It’s every brand’s dream to have a huge following on social media. When your customers are talking about you in positive ways, they’re doing much of the work to spread awareness of your brand, for free.
Still, there are brands that struggle to establish themselves on social media, and they can’t figure out why. Today, we’ll explore the best ways to make a name for yourself so you can spend less time chasing down customers and more time nurturing relationships with your fans. Make these strategies your top priority, and you’ll see your business grow exponentially.
Respond to Your Customers
This point is perhaps the most important of all because it can make or break your reputation. Most customers nowadays will not pick up the phone and call customer service when an issue arises. Instead, they’ll take to social platforms such as Twitter or Facebook to air their complaints. J.D. Power estimates that 67 percent of consumers have used a social channel for customer service, and for that reason, it’s imperative that you have a system for “listening” and responding to these concerns.
Consider the following exchange between Jet Blue and one of its customers when, during a flight, the passenger’s TV wouldn’t work:
— Esaí Vélez (@EvpLares14) November 26, 2015
Within minutes, Jet Blue responded:
@EvpLares14 We always hate it when that happens. Send us a DM with your confirmation code to get you a credit for the non-working TV.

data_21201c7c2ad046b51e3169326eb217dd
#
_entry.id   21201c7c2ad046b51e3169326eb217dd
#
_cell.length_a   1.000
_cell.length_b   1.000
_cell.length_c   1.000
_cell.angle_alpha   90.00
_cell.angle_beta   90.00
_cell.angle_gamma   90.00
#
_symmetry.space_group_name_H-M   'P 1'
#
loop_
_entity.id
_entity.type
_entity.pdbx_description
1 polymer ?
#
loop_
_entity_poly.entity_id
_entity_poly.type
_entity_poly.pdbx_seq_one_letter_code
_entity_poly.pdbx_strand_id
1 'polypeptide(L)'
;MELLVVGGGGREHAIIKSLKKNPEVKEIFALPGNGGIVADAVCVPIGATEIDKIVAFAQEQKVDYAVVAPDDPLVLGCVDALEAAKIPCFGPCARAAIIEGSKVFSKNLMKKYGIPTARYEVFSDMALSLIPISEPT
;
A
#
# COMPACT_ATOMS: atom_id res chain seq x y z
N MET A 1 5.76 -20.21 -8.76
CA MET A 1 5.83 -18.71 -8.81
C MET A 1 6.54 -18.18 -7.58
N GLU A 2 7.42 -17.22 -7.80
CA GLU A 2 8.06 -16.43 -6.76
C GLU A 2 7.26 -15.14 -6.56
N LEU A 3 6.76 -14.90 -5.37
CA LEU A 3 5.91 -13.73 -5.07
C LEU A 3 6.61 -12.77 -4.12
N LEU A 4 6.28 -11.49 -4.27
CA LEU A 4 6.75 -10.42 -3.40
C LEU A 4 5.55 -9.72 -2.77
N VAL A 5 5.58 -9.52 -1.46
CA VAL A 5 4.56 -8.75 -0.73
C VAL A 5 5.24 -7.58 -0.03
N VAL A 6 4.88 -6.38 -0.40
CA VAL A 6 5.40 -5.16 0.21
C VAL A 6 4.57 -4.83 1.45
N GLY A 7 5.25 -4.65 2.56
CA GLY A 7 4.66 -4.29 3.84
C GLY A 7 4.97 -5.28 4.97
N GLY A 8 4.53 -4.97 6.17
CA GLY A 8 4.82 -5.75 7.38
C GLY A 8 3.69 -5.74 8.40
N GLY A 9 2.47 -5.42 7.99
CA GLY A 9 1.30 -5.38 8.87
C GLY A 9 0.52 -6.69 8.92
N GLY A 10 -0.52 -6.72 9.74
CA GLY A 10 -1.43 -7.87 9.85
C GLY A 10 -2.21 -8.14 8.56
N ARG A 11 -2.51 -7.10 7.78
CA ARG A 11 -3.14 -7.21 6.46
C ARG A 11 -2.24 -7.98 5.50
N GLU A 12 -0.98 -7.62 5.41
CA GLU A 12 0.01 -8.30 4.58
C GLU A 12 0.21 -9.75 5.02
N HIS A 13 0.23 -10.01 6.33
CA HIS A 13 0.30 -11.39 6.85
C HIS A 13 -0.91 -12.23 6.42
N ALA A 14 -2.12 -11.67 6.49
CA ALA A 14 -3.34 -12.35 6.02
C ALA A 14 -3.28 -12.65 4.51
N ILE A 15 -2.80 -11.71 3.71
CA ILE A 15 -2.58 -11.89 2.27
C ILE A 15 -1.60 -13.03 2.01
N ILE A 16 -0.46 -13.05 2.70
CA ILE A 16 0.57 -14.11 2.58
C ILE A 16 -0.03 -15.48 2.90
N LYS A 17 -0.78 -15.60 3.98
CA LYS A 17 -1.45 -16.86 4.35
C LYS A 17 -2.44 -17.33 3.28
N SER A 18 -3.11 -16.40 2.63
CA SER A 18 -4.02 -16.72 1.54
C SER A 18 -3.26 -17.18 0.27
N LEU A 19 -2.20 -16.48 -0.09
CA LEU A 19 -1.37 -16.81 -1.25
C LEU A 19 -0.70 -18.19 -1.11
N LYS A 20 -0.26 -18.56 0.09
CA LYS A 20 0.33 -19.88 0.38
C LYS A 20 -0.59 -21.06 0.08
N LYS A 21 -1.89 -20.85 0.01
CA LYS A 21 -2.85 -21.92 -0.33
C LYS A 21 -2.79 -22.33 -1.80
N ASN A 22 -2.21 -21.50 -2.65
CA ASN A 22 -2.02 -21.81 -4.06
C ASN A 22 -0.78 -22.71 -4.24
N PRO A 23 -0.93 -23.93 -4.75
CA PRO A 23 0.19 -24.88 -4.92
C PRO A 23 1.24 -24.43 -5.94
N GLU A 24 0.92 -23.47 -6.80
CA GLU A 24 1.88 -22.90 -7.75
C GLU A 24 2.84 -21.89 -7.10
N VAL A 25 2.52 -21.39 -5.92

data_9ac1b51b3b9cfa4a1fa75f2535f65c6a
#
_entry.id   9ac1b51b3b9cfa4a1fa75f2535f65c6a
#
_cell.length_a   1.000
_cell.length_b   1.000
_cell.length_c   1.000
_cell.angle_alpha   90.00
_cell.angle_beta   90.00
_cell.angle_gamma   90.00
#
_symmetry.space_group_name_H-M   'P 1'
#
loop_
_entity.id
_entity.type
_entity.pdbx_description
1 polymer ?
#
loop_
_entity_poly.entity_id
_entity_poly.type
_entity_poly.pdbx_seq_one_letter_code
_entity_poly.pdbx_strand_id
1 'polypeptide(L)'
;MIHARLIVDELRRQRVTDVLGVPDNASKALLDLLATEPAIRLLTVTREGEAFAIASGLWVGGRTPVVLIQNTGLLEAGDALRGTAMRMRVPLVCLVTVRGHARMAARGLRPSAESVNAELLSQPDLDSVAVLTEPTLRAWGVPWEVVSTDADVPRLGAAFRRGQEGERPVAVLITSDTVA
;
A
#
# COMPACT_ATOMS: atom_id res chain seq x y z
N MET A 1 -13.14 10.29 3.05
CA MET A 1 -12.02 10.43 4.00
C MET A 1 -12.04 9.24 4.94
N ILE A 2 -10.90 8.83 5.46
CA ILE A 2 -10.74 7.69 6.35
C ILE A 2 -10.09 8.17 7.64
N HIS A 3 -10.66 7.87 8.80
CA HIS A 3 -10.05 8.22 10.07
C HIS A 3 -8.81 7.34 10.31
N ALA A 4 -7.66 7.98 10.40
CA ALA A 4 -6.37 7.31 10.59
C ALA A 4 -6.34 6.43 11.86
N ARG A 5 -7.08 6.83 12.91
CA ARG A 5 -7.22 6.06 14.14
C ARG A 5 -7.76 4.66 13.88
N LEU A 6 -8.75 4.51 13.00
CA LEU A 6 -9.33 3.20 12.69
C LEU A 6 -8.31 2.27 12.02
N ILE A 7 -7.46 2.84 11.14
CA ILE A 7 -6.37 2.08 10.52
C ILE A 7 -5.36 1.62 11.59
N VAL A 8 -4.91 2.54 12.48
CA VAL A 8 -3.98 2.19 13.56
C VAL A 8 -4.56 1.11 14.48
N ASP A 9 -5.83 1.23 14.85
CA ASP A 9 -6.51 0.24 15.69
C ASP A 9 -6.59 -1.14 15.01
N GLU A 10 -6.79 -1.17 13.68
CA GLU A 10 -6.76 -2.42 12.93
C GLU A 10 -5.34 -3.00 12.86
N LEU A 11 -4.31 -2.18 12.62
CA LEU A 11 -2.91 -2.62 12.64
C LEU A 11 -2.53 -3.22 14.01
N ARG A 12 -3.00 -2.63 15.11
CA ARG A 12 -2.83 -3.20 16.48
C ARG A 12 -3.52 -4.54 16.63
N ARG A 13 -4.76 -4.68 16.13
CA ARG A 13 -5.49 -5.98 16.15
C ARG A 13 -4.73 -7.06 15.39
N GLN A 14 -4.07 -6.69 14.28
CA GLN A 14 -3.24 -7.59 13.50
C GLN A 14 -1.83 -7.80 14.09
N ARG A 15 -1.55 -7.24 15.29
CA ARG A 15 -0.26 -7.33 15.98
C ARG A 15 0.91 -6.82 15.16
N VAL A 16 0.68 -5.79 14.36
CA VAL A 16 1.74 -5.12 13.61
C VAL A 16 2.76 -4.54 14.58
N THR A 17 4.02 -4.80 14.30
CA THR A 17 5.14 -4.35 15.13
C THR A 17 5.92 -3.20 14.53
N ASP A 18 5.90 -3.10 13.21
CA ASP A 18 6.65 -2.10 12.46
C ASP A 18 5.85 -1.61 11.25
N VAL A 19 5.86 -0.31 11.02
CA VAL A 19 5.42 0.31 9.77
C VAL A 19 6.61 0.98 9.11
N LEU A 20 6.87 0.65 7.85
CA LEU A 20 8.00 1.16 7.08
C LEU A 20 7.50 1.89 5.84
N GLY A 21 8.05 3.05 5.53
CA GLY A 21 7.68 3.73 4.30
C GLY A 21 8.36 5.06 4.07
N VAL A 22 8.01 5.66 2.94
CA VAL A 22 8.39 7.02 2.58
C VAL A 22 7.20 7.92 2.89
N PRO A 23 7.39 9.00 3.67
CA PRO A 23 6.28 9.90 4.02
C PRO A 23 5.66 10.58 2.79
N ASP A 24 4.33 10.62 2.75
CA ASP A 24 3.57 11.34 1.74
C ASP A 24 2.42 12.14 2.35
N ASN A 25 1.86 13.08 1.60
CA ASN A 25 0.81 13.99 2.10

— JetBlue Airways (@JetBlue) November 26, 2015
The customer, pleased with this response, tweeted back: “One of the fastest and better Customer Service: @JetBlue! Thanks and Happy Thanksgiving”
Not only did Jet Blue help its customer, but it also helped its own reputation. Can you imagine the backlash if Jet Blue had ignored the tweet or tried to defend itself?
Don’t Just Respond. Go Above and Beyond
You should also use social media to respond to positive comments from customers and to exceed expectations. Author and business consultant Peter Shankman writes about his experience of jokingly requesting that @Morton’s deliver a porterhouse steak to Newark Airport upon his arrival.
Not missing a beat, Morton’s picked up on the tweet and, you guessed it, did exactly that. Shankman was understandably blown away.
— Peter Shankman (@petershankman) August 18, 2011
While Shankman makes it clear that his tweet was in jest and he had no expectation of a Morton’s steak actually being delivered, he nonetheless marvels at this feat of customer service. The lesson here is not necessarily to meet customers’ every whim, but to seize opportunities to go above and beyond whenever possible.
Shankman writes: “Stay on top of what people are saying about you. Respond accordingly. Perhaps most importantly, have a chain of command in place that actually lets you do these things in real time. Had Morton’s had to get permission to make this happen, at 5:10pm on a Wednesday night, there’s no way it ever would have.”
Make Social Media Your PR Platform
Although there’s still value in taking your message to media outlets, the beauty of social media today is that you can also deliver your message directly to customers. Let’s be clear: It’s not about sounding like a PR pitch when you interact with customers online. Rather, think of it as an opportunity to build trust and confidence in your brand.